Integral of cot(x)

In this post you’ll learn how to integrate the trigonometric function cot(x). But first:

What is cot(x)?

Maybe you already know it, but this is going to be really useful. The cotangent is the inverse of the tangent:

This means that

Integral of cot(x)

Now we can write the integral:

Since cot(x)=cos(x)/sin(x), we have

We know the integral of cos(x) and the integral of sin(x), so wouldn’t it be nice to just have sin(x) or cos(x)? In order to do so, we need to get rid of sin(x) or cos(x). When you use u-substitution, the derivative of what you let be equal to u goes to the denominator, so we can’t remove sin(x) but we can get rid of cos(x). What is the function of which the derivative is cos(x)? sin(x)! This is going to be our u.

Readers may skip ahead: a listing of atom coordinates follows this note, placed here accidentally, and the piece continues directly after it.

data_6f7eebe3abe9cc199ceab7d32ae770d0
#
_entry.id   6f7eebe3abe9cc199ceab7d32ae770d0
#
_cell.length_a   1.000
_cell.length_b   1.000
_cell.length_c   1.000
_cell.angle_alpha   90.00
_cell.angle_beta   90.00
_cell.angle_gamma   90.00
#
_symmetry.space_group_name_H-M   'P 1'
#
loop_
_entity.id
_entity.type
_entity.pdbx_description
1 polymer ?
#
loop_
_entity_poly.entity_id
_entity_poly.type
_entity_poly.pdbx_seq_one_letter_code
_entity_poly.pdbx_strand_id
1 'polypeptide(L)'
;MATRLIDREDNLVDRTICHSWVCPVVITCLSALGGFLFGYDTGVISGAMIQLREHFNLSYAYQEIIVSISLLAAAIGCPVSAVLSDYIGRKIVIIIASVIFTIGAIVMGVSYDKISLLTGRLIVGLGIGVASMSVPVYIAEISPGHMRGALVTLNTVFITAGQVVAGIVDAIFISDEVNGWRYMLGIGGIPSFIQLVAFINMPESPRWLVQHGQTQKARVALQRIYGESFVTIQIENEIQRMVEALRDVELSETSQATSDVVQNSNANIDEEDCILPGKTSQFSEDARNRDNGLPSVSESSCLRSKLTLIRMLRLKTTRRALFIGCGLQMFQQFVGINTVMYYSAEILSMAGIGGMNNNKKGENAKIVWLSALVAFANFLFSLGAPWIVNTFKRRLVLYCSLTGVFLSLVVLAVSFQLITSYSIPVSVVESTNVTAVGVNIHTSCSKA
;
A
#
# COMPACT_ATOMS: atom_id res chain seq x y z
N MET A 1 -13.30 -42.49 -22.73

So much better! And we know that this integral is equal to the natural logarithm ln(u);

Don’t write the “+C” yet because we need to undo the u-substitution, keeping in mind that u=sin(x);

This is the result. As you can see I’ve written ln|u| instead of ln(u). Both are correct, but the absolute value tells you that the argument of the logarithm can’t be negative (well, it can, but the result won’t be a real number).

Hope everything was clear! If you have any questions leave a comment and I’ll be happy to reply! And if you want, you can leave the answer to this definite integral!

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